Previous studies have shown that contaminating effects of misinformation can be reduced by consciously raising the awareness of eyewitnesses to the discrepancy between the misinformation and the original information (e.g., Tousignant, J. P., Hall, D., & Loftus, E. F. . Discrepancy detection and vulnerability misleading postevent information. Memory & Cognition, 14(4), 329–338. doi:10.3758/BF03202511). We tested whether similar effects could be obtained without conscious awareness, by drawing on the metaphor “something smells fishy” linking fishy smells and suspicion (Lee, S. W. S., & Schwarz, N. . Bidirectionality, mediation, and moderation of metaphorical effects: The embodiment of social suspicion and fishy smells. Journal of Personality and Social Psychology, 103(5), 737–749. doi:10.1037/a0029708). In a pilot study, we established the replicability and generality of previous findings concerning this metaphorical link. We then examined the effects of the smell-suspicion link on susceptibility to misleading post-event information using the misinformation paradigm. Here, the “something smells fishy” metaphor was used to invoke suspicion and increase discrepancy detection. Forty-eight hours after viewing an event, participants received misinformation in a room sprayed with either a fishy or a neutral smell. As expected, unaware exposure to the fishy smell (compared to the neutral smell) increased discrepancy detection (measured indirectly) and resistance to the contaminating effects of misinformation, eliminating misinformation interference and lowering suggestibility on the final test.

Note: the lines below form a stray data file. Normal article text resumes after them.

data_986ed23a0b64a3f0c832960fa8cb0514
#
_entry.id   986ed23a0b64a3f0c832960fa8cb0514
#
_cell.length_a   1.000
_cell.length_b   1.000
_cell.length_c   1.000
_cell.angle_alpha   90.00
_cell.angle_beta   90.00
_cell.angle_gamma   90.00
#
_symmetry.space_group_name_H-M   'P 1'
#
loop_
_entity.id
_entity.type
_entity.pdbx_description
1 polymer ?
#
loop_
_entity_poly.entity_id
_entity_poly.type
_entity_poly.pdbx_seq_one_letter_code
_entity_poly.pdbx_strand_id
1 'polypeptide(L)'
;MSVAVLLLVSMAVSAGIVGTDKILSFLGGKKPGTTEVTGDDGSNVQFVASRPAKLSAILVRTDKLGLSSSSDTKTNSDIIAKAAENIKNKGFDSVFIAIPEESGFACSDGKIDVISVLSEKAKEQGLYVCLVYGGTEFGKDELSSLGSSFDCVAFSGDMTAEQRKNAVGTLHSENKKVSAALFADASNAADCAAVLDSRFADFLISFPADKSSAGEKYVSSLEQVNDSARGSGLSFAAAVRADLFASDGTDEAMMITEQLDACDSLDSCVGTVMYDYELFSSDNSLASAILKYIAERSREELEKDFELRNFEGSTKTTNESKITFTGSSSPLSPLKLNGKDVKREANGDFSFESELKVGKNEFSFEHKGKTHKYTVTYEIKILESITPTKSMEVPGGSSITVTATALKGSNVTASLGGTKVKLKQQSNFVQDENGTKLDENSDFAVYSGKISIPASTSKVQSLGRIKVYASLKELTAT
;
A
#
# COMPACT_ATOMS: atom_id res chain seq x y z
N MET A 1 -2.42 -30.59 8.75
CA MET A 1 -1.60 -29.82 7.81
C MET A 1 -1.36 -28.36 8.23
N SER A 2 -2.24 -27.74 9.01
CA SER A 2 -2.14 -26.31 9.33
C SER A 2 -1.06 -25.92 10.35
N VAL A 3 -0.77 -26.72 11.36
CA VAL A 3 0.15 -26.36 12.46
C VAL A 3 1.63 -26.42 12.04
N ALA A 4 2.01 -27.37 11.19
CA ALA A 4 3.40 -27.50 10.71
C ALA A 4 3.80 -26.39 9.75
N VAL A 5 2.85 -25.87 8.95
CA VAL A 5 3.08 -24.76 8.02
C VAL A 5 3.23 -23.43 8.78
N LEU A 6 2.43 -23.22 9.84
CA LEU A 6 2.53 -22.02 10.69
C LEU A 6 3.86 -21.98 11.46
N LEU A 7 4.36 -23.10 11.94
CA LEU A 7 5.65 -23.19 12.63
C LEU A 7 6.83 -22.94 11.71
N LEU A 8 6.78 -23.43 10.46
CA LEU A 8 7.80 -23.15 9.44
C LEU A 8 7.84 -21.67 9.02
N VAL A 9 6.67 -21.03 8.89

Bibliographical notePublisher Copyright:
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- Misinformation effect
- discrepancy detection
- false memory
ASJC Scopus subject areas
- Arts and Humanities (miscellaneous)
- Psychology (all)